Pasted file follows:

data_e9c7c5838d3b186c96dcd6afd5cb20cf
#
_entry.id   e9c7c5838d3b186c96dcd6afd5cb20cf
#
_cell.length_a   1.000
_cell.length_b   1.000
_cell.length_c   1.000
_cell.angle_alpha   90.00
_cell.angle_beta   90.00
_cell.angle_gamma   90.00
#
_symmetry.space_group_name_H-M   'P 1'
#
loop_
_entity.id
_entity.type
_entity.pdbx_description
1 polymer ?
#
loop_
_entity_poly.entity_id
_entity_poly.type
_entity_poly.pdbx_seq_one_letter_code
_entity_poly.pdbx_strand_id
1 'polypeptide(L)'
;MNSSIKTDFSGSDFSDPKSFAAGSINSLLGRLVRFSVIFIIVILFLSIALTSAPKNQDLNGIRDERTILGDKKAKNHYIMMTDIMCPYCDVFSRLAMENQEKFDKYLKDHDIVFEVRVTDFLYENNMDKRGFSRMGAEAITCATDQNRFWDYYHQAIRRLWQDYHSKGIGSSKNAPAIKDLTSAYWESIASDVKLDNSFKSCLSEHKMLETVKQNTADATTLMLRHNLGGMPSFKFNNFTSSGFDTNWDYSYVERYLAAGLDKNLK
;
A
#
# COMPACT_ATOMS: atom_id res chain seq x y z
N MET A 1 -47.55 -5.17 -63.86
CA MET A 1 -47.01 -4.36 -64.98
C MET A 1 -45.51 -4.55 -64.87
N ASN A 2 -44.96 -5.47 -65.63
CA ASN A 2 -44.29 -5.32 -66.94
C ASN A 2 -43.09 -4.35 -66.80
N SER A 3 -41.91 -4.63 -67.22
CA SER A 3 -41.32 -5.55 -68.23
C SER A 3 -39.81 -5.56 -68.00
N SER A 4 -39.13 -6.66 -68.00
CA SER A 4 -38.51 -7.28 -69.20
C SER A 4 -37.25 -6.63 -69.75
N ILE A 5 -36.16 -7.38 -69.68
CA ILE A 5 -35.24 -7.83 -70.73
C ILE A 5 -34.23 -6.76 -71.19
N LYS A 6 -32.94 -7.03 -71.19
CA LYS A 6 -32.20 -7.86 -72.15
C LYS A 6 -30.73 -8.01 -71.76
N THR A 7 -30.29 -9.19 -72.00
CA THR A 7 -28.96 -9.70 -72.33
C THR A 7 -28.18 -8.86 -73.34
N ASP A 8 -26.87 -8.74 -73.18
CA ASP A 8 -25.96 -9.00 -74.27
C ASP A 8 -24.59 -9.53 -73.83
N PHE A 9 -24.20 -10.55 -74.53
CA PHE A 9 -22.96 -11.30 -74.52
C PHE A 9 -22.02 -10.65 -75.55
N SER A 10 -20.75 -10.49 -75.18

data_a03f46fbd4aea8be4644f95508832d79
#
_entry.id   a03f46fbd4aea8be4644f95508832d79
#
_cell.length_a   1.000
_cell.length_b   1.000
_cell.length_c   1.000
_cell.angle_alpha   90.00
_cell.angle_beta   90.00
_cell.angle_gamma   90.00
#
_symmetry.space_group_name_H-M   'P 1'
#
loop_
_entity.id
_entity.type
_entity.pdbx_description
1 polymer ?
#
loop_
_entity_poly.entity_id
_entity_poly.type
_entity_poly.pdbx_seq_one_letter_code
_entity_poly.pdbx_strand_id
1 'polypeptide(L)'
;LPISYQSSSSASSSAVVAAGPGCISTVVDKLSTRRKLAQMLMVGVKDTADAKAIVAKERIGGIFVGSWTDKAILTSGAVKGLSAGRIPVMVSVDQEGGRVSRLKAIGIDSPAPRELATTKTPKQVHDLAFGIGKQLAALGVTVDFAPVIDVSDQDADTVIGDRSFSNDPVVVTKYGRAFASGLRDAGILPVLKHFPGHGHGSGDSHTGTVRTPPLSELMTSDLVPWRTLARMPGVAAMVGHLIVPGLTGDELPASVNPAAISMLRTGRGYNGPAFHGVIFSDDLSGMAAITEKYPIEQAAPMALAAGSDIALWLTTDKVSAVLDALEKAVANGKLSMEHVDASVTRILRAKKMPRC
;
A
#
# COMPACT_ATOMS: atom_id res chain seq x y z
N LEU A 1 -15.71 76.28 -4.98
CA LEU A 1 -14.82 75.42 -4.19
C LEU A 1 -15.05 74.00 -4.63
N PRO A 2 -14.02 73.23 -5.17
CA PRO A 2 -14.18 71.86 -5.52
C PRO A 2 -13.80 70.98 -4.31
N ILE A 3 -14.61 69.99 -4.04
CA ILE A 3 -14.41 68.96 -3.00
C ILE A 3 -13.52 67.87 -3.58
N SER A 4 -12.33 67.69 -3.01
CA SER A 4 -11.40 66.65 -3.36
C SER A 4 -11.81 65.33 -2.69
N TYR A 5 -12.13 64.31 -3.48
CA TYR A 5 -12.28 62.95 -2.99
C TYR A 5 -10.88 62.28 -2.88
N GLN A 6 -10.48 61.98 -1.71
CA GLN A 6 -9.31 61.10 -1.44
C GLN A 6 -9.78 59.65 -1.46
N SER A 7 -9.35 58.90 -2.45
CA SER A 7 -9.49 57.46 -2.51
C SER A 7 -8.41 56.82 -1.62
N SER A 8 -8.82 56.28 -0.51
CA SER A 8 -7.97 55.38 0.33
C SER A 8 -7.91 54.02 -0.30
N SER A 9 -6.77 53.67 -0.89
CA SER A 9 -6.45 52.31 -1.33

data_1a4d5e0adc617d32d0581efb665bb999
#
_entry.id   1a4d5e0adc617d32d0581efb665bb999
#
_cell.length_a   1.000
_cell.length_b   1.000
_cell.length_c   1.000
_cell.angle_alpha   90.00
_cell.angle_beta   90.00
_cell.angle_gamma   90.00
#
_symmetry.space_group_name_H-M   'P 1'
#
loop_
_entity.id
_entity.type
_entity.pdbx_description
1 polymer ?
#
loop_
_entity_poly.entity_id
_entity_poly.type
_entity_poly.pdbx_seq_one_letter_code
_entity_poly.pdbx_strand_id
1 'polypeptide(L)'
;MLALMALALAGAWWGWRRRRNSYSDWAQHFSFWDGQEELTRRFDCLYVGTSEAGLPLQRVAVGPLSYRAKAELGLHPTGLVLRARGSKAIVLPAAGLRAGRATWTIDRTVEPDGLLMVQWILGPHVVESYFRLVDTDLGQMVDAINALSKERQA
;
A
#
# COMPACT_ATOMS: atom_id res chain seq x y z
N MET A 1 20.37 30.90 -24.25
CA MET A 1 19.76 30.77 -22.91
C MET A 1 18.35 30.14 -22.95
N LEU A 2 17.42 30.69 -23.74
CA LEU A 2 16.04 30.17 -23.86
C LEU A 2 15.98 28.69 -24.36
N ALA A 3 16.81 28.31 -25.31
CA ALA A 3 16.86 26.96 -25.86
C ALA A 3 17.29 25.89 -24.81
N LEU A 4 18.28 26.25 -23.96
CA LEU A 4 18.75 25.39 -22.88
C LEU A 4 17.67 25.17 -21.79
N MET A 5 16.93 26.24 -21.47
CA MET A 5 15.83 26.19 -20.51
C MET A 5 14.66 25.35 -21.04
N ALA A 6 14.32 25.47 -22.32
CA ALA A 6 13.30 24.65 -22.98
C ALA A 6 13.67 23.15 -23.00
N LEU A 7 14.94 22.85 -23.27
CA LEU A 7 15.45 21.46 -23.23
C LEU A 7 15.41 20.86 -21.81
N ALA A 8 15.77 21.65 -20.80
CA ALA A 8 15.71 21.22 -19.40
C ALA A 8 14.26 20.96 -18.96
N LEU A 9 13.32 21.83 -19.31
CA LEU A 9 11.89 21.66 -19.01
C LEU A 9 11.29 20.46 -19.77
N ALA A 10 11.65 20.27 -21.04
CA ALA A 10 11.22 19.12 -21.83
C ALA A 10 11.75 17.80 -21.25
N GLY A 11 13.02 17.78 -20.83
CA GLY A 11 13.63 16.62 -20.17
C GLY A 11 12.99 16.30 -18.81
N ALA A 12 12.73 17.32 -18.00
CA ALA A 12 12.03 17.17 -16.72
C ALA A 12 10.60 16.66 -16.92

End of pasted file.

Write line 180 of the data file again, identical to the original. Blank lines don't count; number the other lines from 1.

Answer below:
C ALA A 12 10.60 16.66 -16.92